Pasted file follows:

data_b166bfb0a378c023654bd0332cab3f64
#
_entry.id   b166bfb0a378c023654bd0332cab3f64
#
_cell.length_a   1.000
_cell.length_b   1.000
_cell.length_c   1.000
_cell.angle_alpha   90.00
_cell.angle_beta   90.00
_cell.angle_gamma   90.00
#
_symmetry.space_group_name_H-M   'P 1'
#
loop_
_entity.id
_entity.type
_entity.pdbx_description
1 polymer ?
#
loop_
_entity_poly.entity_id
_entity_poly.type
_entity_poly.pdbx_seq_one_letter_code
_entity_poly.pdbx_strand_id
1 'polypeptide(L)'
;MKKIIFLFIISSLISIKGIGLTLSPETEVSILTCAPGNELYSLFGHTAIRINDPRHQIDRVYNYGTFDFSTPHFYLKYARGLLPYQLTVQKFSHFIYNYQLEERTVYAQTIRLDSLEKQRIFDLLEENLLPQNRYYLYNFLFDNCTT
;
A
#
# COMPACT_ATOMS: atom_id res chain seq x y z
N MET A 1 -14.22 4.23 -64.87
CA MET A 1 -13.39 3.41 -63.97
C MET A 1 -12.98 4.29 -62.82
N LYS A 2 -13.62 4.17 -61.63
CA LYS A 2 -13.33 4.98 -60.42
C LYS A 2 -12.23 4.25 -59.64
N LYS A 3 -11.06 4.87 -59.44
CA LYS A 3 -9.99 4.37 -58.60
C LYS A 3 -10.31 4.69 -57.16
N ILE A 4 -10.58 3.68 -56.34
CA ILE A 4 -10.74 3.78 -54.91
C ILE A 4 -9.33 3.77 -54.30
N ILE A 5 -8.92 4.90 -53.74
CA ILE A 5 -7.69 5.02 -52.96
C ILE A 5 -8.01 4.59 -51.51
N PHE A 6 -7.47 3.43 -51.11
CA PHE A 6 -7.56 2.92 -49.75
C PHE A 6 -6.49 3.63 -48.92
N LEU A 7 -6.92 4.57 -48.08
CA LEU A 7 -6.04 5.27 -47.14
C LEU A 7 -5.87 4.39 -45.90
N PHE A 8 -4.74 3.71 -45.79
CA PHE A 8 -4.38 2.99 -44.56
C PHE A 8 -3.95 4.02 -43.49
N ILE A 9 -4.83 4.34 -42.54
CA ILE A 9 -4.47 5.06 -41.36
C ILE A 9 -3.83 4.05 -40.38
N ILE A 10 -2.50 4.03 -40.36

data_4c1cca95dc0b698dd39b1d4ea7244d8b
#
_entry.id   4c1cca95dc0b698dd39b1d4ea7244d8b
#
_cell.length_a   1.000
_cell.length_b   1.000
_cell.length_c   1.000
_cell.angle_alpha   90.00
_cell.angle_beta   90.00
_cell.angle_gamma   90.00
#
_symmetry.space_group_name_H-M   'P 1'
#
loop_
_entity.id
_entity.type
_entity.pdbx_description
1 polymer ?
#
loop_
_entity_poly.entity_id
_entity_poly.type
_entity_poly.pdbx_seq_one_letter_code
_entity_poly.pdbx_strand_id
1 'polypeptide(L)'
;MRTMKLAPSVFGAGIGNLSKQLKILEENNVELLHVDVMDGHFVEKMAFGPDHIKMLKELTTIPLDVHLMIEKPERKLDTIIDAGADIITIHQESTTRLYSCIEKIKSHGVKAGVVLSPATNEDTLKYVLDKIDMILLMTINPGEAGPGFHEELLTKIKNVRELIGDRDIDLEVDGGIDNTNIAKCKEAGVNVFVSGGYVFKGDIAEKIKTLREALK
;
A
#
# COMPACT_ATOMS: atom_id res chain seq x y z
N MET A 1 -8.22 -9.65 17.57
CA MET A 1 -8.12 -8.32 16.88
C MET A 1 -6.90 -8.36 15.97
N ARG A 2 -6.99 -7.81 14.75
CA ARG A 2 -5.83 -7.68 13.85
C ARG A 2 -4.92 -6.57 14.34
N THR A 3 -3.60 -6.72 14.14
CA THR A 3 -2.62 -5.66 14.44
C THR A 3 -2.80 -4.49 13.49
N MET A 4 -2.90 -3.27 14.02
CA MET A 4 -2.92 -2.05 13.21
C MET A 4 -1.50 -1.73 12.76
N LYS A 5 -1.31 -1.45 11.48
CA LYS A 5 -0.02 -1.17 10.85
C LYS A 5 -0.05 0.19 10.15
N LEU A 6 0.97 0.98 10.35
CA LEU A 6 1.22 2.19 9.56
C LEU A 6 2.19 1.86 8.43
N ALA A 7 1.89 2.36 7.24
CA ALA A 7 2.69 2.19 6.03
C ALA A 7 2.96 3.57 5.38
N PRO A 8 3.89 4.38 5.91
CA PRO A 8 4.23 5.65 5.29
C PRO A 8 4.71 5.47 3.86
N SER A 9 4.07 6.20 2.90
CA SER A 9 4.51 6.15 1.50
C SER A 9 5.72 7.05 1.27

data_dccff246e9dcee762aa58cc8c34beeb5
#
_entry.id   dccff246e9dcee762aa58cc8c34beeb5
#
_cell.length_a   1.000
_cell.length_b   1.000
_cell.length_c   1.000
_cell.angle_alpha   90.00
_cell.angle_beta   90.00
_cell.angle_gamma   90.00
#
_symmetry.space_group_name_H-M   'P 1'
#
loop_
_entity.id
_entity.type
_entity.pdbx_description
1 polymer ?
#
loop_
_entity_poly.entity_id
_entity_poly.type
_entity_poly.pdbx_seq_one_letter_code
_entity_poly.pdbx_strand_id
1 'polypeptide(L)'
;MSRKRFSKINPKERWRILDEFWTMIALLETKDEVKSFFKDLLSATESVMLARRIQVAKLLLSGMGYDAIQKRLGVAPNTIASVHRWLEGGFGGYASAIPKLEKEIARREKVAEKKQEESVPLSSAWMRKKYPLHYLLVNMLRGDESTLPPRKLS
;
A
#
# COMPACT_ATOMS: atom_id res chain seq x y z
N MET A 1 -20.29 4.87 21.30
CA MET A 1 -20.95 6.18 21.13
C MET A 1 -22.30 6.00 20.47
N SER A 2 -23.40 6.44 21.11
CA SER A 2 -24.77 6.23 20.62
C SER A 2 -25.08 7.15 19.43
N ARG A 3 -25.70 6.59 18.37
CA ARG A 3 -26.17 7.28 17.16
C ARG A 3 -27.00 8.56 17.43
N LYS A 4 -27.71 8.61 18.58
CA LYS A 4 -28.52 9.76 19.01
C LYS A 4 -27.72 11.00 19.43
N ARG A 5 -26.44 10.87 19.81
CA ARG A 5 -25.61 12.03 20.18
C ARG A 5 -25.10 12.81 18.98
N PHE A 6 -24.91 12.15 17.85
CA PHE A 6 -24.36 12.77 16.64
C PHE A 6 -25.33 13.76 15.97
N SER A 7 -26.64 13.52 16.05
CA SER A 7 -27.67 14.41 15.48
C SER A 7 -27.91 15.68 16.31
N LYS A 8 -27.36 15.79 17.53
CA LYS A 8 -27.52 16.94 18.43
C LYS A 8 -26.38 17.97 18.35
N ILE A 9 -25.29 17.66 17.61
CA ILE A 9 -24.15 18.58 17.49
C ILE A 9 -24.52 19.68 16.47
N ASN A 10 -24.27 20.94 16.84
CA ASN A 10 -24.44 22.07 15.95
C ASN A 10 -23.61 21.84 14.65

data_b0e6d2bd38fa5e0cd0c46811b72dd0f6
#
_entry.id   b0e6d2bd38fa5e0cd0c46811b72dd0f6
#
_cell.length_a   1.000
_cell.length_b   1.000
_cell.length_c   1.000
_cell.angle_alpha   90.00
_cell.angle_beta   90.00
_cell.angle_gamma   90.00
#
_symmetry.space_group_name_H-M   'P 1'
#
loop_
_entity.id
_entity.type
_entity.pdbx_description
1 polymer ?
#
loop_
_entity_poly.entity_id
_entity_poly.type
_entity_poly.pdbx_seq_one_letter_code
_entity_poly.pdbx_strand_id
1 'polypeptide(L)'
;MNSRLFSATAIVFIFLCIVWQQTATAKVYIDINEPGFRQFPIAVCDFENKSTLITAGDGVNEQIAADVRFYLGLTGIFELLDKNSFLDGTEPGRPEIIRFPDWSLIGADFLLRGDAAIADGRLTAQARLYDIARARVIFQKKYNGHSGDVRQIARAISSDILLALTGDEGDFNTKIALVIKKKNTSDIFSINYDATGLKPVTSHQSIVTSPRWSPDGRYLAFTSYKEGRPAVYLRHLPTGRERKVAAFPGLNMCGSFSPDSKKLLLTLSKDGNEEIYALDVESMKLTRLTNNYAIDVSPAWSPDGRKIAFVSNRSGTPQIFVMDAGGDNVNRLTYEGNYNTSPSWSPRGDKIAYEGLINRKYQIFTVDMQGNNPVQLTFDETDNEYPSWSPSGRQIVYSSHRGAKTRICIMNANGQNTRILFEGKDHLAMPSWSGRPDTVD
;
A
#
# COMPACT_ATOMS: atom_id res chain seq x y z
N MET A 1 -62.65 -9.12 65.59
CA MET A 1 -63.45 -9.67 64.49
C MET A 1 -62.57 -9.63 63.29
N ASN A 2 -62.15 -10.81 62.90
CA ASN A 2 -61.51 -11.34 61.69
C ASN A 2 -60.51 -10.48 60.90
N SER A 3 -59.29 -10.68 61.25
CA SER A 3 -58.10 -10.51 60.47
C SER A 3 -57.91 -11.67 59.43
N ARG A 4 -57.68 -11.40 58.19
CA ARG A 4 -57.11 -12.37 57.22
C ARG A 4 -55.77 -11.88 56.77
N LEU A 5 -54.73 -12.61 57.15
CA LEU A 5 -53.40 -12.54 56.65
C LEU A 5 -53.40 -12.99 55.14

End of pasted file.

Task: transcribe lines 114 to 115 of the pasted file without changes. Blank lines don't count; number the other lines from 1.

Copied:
CA SER A 9 4.51 6.15 1.50
C SER A 9 5.72 7.05 1.27